Alison Anderson’s novel The Summer Guest is an elegy and a delicate mystery, in which Anton Chekhov appears as a muse and an elusive friend. Katya Kendall, a Russian émigré who runs a failing small press in London, hires Ana Harding to translate a newly discovered diary by Zinaida Lintvaryova, a blind doctor terminally ill with a brain tumor. The Lintvaryova family rented the dacha on their estate to the Chekhov family for the summer in 1888 and again in 1889. The diary chronicles Zinaida’s friendship with Chekhov, who trusts her with a secret: he is working on a novel.
During the Soviet era, Katya falls in love with her future husband Peter in the presence of a Levitan painting. Having just met, they stand before Evening Bells at the Tretyakov Gallery:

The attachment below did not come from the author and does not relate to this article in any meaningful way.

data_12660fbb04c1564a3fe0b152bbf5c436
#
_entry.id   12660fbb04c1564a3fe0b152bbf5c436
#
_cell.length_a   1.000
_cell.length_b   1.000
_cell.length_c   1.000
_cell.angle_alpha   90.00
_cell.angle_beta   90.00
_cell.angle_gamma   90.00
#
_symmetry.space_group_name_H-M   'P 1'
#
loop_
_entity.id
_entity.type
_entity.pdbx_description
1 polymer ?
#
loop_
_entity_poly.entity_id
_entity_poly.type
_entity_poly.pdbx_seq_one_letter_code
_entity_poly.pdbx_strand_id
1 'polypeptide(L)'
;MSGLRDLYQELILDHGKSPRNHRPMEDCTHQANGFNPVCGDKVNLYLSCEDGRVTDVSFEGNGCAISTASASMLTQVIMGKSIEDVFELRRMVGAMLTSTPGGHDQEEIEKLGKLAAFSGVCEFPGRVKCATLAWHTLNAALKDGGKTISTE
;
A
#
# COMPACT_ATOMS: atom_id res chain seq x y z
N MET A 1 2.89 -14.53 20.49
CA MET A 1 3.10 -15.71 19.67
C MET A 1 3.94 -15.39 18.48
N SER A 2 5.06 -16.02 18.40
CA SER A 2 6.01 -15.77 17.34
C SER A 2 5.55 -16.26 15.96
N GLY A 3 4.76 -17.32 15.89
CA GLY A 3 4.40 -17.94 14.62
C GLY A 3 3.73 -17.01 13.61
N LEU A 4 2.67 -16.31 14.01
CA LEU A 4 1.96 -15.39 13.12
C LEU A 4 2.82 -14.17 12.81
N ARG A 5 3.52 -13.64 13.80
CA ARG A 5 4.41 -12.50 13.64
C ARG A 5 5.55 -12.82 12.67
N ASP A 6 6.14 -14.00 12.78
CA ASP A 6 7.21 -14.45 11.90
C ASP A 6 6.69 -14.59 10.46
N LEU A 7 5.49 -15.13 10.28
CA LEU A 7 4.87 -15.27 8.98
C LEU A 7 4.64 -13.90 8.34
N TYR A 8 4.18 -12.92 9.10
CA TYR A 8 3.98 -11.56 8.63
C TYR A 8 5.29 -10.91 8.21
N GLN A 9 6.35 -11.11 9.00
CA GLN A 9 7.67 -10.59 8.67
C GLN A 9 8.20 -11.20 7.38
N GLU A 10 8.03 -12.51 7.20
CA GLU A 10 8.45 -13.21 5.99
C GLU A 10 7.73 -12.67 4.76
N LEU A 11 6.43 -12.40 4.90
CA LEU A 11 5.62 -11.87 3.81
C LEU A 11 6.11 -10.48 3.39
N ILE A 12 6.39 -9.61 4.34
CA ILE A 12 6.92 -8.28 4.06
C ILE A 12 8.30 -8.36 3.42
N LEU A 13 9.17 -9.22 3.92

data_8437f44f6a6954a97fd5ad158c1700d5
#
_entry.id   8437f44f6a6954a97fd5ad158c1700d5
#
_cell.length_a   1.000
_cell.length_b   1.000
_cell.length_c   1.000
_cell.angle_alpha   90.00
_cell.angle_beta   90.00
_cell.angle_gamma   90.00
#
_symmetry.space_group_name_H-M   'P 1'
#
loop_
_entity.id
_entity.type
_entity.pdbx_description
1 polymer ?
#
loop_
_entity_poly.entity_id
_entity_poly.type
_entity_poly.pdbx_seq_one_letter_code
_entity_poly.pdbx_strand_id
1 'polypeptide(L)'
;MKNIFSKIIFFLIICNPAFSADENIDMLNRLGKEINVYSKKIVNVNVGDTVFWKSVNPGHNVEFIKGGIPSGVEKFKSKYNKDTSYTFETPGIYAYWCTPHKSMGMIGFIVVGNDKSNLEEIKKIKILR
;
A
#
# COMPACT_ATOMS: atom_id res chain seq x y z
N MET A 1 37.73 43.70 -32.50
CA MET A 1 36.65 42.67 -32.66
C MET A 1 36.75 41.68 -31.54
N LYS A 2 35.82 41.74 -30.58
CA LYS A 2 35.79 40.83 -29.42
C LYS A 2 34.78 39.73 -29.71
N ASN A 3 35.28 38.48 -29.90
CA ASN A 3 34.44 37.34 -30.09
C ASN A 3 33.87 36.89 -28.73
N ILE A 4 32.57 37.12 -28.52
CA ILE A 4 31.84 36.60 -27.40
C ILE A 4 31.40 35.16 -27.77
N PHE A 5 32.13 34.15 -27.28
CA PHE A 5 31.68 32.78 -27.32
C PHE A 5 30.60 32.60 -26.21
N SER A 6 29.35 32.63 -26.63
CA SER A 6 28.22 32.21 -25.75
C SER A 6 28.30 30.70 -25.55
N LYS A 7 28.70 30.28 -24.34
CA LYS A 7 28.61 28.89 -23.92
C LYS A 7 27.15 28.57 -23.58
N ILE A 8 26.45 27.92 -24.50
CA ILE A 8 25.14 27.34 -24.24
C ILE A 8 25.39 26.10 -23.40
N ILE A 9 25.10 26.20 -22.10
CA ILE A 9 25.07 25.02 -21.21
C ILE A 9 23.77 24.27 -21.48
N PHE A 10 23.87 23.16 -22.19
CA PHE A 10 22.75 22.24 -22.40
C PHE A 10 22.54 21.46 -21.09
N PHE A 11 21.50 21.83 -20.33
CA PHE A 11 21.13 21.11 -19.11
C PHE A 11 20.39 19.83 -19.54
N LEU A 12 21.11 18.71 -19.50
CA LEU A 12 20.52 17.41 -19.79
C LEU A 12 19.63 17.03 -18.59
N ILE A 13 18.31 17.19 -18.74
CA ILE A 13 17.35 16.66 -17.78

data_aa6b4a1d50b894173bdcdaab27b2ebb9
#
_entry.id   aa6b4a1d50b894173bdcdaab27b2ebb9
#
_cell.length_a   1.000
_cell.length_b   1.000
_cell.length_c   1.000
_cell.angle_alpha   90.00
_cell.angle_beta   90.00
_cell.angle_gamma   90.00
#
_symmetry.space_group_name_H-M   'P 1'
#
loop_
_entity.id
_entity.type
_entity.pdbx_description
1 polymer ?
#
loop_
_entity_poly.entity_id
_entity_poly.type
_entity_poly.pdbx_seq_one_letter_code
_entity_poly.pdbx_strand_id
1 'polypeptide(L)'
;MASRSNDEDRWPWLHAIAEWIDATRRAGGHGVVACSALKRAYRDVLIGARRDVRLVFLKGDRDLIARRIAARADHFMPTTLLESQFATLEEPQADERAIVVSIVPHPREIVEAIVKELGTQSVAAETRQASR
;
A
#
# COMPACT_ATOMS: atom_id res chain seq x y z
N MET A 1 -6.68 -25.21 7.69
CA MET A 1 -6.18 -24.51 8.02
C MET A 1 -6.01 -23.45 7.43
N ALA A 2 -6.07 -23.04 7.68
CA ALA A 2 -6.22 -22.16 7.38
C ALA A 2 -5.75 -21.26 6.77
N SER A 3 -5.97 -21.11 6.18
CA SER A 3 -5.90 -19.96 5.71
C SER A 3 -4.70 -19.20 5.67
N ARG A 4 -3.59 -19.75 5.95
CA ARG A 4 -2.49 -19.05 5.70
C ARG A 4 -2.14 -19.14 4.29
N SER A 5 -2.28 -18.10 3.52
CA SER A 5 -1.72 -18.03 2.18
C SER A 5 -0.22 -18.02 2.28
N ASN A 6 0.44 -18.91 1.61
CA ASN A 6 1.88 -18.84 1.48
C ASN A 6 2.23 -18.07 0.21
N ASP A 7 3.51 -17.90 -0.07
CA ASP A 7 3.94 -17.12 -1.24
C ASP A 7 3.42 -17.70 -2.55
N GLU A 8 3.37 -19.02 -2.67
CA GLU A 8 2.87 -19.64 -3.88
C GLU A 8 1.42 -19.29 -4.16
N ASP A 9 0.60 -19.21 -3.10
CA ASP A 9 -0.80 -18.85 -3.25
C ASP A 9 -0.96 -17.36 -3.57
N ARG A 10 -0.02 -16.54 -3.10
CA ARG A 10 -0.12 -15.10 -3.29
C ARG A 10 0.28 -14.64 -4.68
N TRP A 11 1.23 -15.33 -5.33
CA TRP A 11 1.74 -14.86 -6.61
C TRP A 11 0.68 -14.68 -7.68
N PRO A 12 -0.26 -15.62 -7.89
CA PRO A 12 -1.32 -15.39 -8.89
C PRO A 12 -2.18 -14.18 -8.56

It was a river scene, with two churches on the far side, a cluster of towers and onion domes. A road led down to the river and then away from the other side, almost as if a horse and carriage could drive across the river unimpeded. There was a small jetty with some fishing boats, and a larger boat conveying people to the other shore. There was an evening light with clouds, a gentle summer serenity.
Katya turned to Peter and said in Russian, We’re in the picture. We are on this side of the river, obviously, and we have to find a way to get to the other side.
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